"Key" Questions for the Beginning Student
Do I Need a Piano for Piano Lessons?
Though times have definitely changed, many questions remain the same. Here are some common questions about lessons that parents (even parents who were music students themselves) often ponder.
Please note that this information should be used as a guideline only and is not meant to replace your own research.
Can you begin lessons on something other than an acoustic piano? The answer is definitely "yes" though it is important to consider the experience of the student and goals of having lessons. ๐น
As a general summary, although one can easily start a young child or beginning adult player on a relatively inexpensive electronic keyboard, eventually a piano student needs a good instrument, to develop proper strength and technique and to provide the necessary physical and aural feedback between the piano and the student. The qualities of touch and technique, sound and range, are all key to develop musicianship in a student. Note also that some of the keyboard options may be limited in terms of the keyboard's "action" (the feel and responsiveness of the keys), number of keys, dynamic range, and availability of the pedal(s).
Available space in your home for an instrument and budget for a quality instrument are also considerations. You may have an instrument already (or have inherited one which needs tuning, repair or maintenance). In all cases, you will want to ensure that your beginning piano student has the best experience while learning to play and that you periodically evaluate and take advice from your student's teacher as to whether and when to make a change for your student.
There are three basic categories of keyboard instruments available today.
๐น ๐๐ฐ๐ผ๐๐๐๐ถ๐ฐ ๐ฃ๐ถ๐ฎ๐ป๐ผ๐
๐น ๐๐ถ๐ด๐ถ๐๐ฎ๐น ๐ฃ๐ถ๐ฎ๐ป๐ผ๐ & ๐๐๐ฏ๐ฟ๐ถ๐ฑ๐
๐น ๐๐น๐ฒ๐ฐ๐๐ฟ๐ผ๐ป๐ถ๐ฐ ๐๐ฒ๐๐ฏ๐ผ๐ฎ๐ฟ๐ฑ๐
The largest and most expensive, and if you have a quality instrument, the best when it comes to developing piano skills, are the acoustic pianos.
There are also many excellent digital pianos or hybrid pianos, which are generally smaller, more portable, less expensive, and depending on quality, can emulate the sound and feel of an acoustic instrument.
In the third category are the electronic keyboards, which come in a wide price range and quality, but may not have the right mechanics and tone to develop hand strength and touch sensitivity for a beginning pianist, or enough keys to play a wide range of music including even beginning music (which aims to familiarize the student with the whole of the standard keyboard, not just the notes around middle C). Some keyboards are essentially no more than toys with non-weighted keys and don't provide the capabilities to develop the touch necessary to generate a dynamic range, something that even the youngest students are taught from the beginning.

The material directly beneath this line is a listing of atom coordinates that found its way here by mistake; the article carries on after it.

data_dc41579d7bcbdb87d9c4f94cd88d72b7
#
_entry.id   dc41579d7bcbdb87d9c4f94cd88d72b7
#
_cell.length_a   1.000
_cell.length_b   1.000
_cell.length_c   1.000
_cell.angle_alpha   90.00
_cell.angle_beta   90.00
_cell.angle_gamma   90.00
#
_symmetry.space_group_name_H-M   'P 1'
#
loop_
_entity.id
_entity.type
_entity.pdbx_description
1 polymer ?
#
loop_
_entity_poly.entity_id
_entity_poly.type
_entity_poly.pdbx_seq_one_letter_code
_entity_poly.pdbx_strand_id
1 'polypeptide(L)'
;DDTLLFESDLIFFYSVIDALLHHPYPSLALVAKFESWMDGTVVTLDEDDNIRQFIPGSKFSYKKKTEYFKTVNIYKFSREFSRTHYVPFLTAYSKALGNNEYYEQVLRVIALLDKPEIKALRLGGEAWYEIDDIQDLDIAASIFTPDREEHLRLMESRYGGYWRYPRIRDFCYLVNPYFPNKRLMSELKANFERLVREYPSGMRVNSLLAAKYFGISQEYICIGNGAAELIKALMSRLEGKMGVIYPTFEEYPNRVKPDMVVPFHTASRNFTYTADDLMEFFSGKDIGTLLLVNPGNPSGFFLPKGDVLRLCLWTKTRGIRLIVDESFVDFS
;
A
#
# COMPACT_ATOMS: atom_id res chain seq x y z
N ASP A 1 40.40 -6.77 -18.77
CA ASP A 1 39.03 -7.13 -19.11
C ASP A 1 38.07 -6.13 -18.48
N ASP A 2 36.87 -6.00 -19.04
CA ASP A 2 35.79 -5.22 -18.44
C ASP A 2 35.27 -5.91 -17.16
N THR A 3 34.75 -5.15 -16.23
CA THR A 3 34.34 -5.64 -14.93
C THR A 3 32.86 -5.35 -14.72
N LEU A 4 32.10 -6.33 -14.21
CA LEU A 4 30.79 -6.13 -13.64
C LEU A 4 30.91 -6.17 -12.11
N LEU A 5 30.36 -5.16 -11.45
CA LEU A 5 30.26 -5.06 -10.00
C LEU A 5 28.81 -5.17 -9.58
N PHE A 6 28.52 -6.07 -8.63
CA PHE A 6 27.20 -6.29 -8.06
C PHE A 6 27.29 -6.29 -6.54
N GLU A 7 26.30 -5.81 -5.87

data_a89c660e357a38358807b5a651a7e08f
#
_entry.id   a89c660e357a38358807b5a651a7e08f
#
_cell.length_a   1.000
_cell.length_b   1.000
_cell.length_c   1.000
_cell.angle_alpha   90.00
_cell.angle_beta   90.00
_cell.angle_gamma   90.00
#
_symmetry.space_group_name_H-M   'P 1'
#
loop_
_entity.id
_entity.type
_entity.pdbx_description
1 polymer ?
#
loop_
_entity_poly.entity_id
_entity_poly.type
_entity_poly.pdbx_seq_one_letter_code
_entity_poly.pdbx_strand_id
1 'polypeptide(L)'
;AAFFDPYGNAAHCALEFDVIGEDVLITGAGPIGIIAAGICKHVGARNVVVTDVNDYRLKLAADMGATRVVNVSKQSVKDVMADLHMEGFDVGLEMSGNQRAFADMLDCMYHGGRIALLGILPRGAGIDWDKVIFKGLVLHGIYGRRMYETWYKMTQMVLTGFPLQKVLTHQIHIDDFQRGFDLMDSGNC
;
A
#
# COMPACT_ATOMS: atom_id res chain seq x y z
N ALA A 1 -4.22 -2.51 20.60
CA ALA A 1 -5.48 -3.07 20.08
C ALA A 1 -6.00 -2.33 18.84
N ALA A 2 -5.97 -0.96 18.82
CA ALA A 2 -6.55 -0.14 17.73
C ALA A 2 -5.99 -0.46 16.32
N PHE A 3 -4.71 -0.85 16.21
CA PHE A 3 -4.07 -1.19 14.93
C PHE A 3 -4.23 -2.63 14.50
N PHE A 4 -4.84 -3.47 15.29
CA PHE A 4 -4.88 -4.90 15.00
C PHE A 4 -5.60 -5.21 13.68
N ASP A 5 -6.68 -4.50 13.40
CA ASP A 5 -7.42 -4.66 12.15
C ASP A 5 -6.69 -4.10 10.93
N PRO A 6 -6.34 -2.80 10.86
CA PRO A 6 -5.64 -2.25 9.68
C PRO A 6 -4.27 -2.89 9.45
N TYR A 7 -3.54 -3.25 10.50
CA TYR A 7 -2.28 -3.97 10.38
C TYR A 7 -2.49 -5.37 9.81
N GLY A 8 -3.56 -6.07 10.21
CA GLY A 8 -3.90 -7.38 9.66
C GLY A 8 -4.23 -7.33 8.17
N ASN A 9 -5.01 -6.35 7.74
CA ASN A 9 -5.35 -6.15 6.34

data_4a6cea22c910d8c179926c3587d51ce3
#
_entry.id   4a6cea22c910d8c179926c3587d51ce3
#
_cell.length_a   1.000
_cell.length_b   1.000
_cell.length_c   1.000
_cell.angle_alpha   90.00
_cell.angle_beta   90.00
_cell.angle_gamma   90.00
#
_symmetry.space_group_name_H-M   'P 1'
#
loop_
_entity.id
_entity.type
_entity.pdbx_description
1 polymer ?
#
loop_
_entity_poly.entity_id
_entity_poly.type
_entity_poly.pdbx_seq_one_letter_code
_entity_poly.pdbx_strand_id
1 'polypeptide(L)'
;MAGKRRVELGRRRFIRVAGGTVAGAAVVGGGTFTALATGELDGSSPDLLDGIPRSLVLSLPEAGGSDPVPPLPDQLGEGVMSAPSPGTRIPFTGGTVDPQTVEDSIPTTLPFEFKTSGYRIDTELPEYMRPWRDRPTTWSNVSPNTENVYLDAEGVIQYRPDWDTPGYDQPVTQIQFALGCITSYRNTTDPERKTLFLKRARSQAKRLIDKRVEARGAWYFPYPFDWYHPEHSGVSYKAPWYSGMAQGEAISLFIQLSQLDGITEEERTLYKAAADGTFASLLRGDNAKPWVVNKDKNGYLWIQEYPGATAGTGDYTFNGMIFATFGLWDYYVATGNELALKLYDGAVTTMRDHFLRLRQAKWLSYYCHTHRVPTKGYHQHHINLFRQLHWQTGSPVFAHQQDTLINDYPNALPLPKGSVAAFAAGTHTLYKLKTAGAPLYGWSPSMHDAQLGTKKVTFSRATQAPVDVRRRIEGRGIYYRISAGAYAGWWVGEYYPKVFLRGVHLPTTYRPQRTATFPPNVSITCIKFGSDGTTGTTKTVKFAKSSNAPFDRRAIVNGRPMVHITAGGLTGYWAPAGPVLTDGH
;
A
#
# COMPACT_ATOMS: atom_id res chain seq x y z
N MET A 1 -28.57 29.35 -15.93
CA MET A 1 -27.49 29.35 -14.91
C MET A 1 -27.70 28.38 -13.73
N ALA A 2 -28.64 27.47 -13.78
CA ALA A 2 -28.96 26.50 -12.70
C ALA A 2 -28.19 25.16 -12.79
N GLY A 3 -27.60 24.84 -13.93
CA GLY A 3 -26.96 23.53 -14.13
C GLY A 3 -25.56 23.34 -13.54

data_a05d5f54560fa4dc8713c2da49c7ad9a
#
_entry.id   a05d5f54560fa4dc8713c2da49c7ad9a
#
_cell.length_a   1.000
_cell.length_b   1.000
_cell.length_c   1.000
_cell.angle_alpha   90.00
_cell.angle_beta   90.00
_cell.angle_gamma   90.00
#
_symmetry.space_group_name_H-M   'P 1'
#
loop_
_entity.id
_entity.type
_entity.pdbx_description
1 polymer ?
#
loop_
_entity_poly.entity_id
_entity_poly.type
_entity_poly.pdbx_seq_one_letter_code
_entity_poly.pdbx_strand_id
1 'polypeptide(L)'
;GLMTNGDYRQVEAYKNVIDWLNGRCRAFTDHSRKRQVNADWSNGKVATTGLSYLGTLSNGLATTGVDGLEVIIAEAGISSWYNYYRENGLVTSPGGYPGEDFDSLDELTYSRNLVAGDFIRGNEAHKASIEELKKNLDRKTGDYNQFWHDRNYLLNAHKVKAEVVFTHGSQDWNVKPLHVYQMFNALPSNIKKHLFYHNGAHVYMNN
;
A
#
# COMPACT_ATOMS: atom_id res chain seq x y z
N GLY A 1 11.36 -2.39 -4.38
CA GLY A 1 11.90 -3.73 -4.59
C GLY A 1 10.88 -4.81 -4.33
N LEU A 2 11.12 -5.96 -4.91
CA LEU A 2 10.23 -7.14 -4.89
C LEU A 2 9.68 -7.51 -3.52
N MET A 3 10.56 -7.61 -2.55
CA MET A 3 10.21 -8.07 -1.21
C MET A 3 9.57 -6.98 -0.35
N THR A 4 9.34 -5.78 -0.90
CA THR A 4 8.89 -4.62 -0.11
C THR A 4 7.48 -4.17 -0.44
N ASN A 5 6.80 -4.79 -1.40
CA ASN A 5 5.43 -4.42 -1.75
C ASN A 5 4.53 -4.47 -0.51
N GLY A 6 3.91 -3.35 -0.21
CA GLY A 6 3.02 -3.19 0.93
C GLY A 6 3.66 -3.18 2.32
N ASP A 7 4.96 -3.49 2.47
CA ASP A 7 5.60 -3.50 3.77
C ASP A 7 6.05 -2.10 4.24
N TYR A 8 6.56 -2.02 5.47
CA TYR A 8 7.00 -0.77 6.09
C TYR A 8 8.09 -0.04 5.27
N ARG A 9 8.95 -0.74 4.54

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A quality acoustic piano is ideal for piano study. Some piano sellers offer rental instruments, which give you a solid piano without the worry of upkeep, and allow for time to be sure piano lessons are right for your student. Used or almost new acoustic pianos can be found on various online bulletin boards for free or very little cost, but you MUST have a piano technician evaluate it before purchase and tune it every 6-12 months. There is also a moving fee to deliver to your household. A good acoustic can last a lifetime if well-maintained. There is a wide variety of quality and capability amongst acoustic pianos.
A quality acoustic instrument that produces sound from real strings and real wood offers a level of responsiveness and a range of dynamics and tone color that even the nicest digital piano cannot match. Acoustic pianos, however, are expensive and require maintenance. A typical price range for a quality acoustic upright (also called โverticalโ) piano can start from $4,000 to $8,000. The different sizes of vertical pianos (spinet, console, studio, and upright) manifest different sound volume and tone quality, dependent on the size of soundboards and string lengths, which translate to touch and strength required to engage the keys.
A new grand or baby grand piano may cost up to $6,000 to $10,000 or more. The Yamaha U series are a favorite upright piano choice for many students, but there are many fine brands such as Young & Chang, Mason & Hamlin, Steinway, Baldwin, Chickering, Kawai, Boston, and Schimmel. Please keep in mind that well-known brands of the past, have undergone changes in company ownership and manufacturing, and depending on their year of manufacture, may no longer be a "best" choice for a student and family.
It is best to do your own research and even consult with piano turners/repair professionals who are familiar with the qualities and issues of current brands and former models.
Many piano stores have affordable acoustic piano rental programs which allow you to easily obtain a quality acoustic piano without the pressure of a purchase decision.
There are also many used and refurbished instruments that may also be a very good choice. If you find a used instrument that you are interested in, or are inheriting a piano, it is a very good idea to engage the services of a piano tuner/repair professional to inspect the instrument (especially for antique pianos) and give an assessment. Pianos that have been subjected to environmental damage, extremes of temperature, or been used in public venues where they may have been mistreated, need careful examination and may be hard to tune or be in need of extensive repair.
If you already have a piano, or plan to purchase or rent a used instrument, be sure it is in tune and the keys are in good working order. An out of tune acoustic piano in poor condition will cause frustration and hinder the progress a beginning student as well as hamper ear-training. Also note that for virtual lessons, it is important for the student piano to be "in tune" with the teacher's piano.
As a general guide, here are the different types of acoustic pianos you may encounter.
The spinet piano is the smallest type of upright pianos and also the most affordable. Though spinets are no longer being built, but you can usually find a pre-owned spinet from many sources, and while theyโre the most affordable option, spinets also provide the poorest sound quality of the upright pianos, with some exceptions, such as the Baldwin Acrosonic Spinet.